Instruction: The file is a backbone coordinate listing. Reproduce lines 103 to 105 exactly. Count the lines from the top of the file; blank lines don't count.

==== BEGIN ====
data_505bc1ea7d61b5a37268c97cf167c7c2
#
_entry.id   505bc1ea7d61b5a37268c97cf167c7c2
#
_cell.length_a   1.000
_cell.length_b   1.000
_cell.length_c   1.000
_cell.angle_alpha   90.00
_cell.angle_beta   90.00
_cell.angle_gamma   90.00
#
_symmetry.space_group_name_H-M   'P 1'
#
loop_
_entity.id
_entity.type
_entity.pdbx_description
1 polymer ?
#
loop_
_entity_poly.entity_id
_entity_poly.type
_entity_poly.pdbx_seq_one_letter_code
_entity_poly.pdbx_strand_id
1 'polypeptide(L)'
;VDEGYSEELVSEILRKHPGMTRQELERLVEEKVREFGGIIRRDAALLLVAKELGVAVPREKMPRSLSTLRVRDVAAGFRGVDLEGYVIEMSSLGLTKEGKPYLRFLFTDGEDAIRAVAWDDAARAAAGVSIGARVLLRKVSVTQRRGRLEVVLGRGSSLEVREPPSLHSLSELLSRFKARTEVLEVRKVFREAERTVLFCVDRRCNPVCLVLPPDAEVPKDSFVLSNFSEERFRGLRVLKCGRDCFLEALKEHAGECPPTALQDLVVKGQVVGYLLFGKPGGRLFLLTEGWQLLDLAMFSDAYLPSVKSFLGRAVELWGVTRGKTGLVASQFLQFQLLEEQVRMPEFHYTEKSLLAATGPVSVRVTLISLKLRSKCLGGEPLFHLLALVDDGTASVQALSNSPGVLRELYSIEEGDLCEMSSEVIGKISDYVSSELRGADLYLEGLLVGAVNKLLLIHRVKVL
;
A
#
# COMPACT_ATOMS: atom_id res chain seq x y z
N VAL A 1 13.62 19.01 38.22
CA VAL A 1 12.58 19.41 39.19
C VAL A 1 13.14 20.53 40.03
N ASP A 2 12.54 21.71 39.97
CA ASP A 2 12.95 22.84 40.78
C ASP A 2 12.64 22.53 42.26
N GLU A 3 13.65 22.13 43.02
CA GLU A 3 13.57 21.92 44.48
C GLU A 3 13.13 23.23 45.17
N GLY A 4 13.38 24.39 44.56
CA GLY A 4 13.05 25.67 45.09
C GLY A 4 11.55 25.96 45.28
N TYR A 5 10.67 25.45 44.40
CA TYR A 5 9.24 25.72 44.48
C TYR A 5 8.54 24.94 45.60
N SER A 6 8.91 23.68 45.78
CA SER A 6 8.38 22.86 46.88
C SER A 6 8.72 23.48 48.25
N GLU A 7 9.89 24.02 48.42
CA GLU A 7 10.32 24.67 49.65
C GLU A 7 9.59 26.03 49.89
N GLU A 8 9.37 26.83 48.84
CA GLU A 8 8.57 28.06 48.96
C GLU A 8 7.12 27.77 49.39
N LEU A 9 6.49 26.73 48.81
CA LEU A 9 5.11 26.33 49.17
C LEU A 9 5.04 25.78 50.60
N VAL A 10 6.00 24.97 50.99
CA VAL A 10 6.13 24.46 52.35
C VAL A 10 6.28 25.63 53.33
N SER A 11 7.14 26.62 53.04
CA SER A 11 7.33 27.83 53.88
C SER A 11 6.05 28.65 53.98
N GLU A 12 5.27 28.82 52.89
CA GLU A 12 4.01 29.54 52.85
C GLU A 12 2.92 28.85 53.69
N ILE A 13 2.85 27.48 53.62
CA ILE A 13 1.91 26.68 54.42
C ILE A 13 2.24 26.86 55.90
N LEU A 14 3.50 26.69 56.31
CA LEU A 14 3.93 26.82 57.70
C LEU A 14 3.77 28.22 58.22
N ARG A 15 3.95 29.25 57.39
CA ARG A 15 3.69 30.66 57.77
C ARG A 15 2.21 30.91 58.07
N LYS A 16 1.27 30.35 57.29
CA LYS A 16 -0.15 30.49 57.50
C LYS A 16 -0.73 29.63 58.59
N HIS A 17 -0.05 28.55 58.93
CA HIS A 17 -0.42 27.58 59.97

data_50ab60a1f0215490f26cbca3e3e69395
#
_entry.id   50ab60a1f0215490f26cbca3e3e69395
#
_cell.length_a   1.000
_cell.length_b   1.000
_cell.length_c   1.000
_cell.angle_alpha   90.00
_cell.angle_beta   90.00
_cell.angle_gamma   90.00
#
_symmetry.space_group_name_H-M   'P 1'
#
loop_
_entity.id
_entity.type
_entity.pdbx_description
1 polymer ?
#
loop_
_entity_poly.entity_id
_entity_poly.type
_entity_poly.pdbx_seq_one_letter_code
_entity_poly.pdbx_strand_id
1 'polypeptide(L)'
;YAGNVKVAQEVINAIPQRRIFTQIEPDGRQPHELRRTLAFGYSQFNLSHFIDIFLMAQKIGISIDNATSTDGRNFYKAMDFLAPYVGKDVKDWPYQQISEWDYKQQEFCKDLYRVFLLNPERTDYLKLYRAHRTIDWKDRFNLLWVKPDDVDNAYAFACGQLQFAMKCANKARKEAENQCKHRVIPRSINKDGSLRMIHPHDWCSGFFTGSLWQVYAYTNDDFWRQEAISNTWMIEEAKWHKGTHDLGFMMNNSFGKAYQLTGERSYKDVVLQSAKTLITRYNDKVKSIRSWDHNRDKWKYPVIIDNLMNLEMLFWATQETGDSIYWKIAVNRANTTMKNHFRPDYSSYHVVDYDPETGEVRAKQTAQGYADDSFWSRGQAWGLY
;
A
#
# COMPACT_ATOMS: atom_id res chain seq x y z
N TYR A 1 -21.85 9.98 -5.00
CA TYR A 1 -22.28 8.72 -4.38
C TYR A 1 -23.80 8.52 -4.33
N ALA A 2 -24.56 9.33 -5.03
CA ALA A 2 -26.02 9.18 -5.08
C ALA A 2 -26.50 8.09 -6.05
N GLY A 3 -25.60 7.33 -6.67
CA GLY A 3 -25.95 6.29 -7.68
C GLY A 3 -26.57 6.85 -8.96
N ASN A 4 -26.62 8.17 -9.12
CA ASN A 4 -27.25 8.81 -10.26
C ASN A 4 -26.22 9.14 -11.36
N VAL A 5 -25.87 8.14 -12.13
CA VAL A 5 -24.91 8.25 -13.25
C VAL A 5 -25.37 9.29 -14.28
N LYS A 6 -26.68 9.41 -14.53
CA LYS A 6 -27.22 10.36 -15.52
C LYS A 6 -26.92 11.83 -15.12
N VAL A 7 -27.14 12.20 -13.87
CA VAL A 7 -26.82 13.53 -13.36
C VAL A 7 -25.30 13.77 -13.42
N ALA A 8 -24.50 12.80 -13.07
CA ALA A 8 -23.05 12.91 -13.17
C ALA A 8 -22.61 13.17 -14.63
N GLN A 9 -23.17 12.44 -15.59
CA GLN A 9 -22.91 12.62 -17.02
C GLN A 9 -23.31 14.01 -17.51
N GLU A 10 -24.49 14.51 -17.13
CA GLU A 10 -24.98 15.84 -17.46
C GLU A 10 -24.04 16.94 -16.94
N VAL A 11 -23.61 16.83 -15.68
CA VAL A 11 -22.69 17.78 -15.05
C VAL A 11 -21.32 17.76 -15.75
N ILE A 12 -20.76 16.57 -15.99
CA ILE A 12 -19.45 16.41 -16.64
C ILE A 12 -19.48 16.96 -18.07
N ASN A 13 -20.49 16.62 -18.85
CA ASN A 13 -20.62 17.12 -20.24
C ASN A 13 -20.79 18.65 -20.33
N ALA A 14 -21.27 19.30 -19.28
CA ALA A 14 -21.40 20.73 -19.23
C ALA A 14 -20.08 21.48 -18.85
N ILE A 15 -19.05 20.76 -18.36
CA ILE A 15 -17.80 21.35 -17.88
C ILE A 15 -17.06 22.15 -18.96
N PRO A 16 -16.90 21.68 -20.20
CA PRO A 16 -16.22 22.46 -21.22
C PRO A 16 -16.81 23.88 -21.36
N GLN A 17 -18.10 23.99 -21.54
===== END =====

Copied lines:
_entity_poly.pdbx_seq_one_letter_code
_entity_poly.pdbx_strand_id
1 'polypeptide(L)'